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Federal Court Kills Net Neutrality, Says FCC Lacks Authority. 383

Posted by timothy
from the we'll-have-to-agree-to-disagree dept.
An anonymous reader writes "According to a report from Gizmodo, a U.S. Appeals Court has invalidated the FCC's Net Neutrality rules. From the decision: 'Given that the Commission has chosen to classify broadband providers in a manner that exempts them from treatment as common carriers, the Communications Act expressly prohibits the Commission from nonetheless regulating them as such. Because the Commission has failed to establish that the anti-discrimination and anti-blocking rules do not impose per se common carrier obligations, we vacate those portions of the Open Internet Order.' Could this be the final nail in the coffin for Net Neutrality? Or will the FCC fight back? This submitter really, really hopes they fight back..."
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Federal Court Kills Net Neutrality, Says FCC Lacks Authority.

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  • My cynical take. (Score:5, Informative)

    by koan (80826) on Tuesday January 14, 2014 @12:40PM (#45952209)

    The FCC won't fight back, in fact this result was probably the intention along.

    Prior to joining the FCC, Chairman Wheeler was Managing Director at Core Capital Partners, a venture capital firm investing in early stage Internet Protocol (IP)-based companies. He served as President and CEO of Shiloh Group, LLC, a strategy development and private investment company specializing in telecommunications services and co-founded SmartBrief, the internet’s largest electronic information service for vertical markets. From 1976 to 1984, Chairman Wheeler was associated with the National Cable Television Association (NCTA), where he was President and CEO from 1979 to 1984. Following NCTA, Chairman Wheeler was CEO of several high tech companies, including the first company to offer high speed delivery of data to home computers and the first digital video satellite service. From 1992 to 2004, Chairman Wheeler served as President and CEO of the Cellular Telecommunications & Internet Association (CTIA). []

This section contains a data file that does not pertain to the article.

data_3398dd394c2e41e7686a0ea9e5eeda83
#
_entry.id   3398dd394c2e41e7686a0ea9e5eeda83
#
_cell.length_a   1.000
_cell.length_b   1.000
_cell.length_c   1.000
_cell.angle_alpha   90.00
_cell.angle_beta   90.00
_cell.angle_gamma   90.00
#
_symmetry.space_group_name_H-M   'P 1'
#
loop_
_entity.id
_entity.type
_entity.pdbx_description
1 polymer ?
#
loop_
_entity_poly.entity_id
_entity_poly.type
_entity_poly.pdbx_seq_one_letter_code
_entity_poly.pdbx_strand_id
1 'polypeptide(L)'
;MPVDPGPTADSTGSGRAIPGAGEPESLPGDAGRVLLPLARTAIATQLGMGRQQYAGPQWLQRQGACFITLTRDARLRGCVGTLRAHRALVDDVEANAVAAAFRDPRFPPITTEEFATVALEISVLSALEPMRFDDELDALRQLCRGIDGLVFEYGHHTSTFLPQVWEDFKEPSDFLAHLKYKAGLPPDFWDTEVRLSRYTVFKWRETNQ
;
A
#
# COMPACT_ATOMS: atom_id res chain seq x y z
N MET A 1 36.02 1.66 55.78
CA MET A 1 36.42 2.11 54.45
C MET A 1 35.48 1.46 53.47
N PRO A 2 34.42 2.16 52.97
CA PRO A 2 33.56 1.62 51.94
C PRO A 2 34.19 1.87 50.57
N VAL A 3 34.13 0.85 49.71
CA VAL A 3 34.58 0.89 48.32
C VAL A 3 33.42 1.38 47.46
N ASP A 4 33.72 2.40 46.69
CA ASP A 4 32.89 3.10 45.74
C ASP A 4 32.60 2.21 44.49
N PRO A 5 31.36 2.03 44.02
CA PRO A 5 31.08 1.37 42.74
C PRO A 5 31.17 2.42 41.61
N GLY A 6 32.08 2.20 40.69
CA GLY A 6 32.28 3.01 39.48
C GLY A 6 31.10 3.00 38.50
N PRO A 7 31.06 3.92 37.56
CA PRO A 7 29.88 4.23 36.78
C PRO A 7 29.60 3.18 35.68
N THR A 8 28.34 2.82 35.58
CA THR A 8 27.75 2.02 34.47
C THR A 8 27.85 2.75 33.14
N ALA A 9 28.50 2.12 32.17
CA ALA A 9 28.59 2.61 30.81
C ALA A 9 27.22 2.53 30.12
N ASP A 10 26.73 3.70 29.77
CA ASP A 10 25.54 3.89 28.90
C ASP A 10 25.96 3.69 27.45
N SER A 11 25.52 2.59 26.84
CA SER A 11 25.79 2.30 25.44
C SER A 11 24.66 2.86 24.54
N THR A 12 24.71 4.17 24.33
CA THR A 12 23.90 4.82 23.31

• by Anonymous Coward on Tuesday January 14, 2014 @12:47PM (#45952335)

    Sigh... if only the 'lefty" judges assigned to this case hadn't AGREED WITH VERIZON...

    Seriously, apparently the only dissenting opinion is from the Reagan appointee

  • by vux984 (928602) on Tuesday January 14, 2014 @12:49PM (#45952369)

    You have a choice, you can choose to move to where there is a different ISP.

    Like Canada.

  • by gl4ss (559668) on Tuesday January 14, 2014 @01:05PM (#45952655) Homepage Journal

    uh isp's were already throttling competing video services while not counting their own service against the throttle allowances.

    that is quite simply the whole reason for the whole debate.

    imagine if google as an isp would throttle netflix unusable and just allowing google video - or throttling bing search unusable. that's the scenario.

  • by dkleinsc (563838) on Tuesday January 14, 2014 @01:06PM (#45952665) Homepage

    It was ALWAYS a tool to impose government control over the internet.

    Yeah, it's not like the government had control over the Internet before. Except for:
    - when it was run by the Department of Defense for the early part of its existence
    - when it was opened up to the public by then-Senator Al Gore and placed under the jurisdiction of the FCC
    - when they paid AT&T to build and improve the network
    - when Newt Gingrich and Bill Clinton tried to stop all Internet pornography
    - when the FBI created Echelon under the Clinton administration
    - when Admiral Poindexter started the Total Information Awareness project in 2001
    - when the NSA cooperated with Google and AT&T and Verizon and a bunch of other major corporations to spy on everybody..

    So clearly Net Neutrality was the thin wedge that was going to give government control of the Internet, right?

  • by TWiTfan (2887093) on Tuesday January 14, 2014 @01:09PM (#45952715)